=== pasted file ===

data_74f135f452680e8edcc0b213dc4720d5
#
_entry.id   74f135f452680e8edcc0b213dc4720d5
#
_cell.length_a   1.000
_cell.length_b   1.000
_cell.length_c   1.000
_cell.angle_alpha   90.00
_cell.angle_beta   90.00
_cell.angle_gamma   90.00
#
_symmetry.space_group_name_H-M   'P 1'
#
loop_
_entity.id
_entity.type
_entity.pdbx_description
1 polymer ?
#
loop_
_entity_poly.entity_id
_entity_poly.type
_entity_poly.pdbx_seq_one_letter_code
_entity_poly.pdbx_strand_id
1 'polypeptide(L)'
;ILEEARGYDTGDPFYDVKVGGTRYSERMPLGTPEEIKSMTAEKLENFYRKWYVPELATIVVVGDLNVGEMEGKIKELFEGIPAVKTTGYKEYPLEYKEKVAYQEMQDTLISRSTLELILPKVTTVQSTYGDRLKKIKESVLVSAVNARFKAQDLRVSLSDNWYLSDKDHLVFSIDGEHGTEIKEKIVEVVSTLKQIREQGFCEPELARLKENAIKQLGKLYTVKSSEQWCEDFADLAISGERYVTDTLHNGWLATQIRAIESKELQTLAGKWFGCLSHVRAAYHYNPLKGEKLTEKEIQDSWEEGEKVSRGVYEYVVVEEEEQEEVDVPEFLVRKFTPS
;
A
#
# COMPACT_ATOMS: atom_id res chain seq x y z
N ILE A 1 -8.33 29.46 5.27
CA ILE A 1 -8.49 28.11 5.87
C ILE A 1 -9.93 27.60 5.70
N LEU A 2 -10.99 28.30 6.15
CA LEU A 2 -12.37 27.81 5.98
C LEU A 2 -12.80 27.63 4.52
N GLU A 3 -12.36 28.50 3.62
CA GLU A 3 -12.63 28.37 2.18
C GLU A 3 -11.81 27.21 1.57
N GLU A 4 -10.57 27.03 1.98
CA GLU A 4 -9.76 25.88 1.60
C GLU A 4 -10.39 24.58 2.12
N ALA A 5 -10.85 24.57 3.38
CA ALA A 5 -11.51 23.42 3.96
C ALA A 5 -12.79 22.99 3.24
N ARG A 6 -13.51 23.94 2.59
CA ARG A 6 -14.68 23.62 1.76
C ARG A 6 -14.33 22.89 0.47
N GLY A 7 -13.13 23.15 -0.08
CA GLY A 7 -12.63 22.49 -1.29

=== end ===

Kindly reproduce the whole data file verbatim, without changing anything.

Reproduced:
data_74f135f452680e8edcc0b213dc4720d5
#
_entry.id   74f135f452680e8edcc0b213dc4720d5
#
_cell.length_a   1.000
_cell.length_b   1.000
_cell.length_c   1.000
_cell.angle_alpha   90.00
_cell.angle_beta   90.00
_cell.angle_gamma   90.00
#
_symmetry.space_group_name_H-M   'P 1'
#
loop_
_entity.id
_entity.type
_entity.pdbx_description
1 polymer ?
#
loop_
_entity_poly.entity_id
_entity_poly.type
_entity_poly.pdbx_seq_one_letter_code
_entity_poly.pdbx_strand_id
1 'polypeptide(L)'
;ILEEARGYDTGDPFYDVKVGGTRYSERMPLGTPEEIKSMTAEKLENFYRKWYVPELATIVVVGDLNVGEMEGKIKELFEGIPAVKTTGYKEYPLEYKEKVAYQEMQDTLISRSTLELILPKVTTVQSTYGDRLKKIKESVLVSAVNARFKAQDLRVSLSDNWYLSDKDHLVFSIDGEHGTEIKEKIVEVVSTLKQIREQGFCEPELARLKENAIKQLGKLYTVKSSEQWCEDFADLAISGERYVTDTLHNGWLATQIRAIESKELQTLAGKWFGCLSHVRAAYHYNPLKGEKLTEKEIQDSWEEGEKVSRGVYEYVVVEEEEQEEVDVPEFLVRKFTPS
;
A
#
# COMPACT_ATOMS: atom_id res chain seq x y z
N ILE A 1 -8.33 29.46 5.27
CA ILE A 1 -8.49 28.11 5.87
C ILE A 1 -9.93 27.60 5.70
N LEU A 2 -10.99 28.30 6.15
CA LEU A 2 -12.37 27.81 5.98
C LEU A 2 -12.80 27.63 4.52
N GLU A 3 -12.36 28.50 3.62
CA GLU A 3 -12.63 28.37 2.18
C GLU A 3 -11.81 27.21 1.57
N GLU A 4 -10.57 27.03 1.98
CA GLU A 4 -9.76 25.88 1.60
C GLU A 4 -10.39 24.58 2.12
N ALA A 5 -10.85 24.57 3.38
CA ALA A 5 -11.51 23.42 3.96
C ALA A 5 -12.79 22.99 3.24
N ARG A 6 -13.51 23.94 2.59
CA ARG A 6 -14.68 23.62 1.76
C ARG A 6 -14.33 22.89 0.47
N GLY A 7 -13.13 23.15 -0.08
CA GLY A 7 -12.63 22.49 -1.29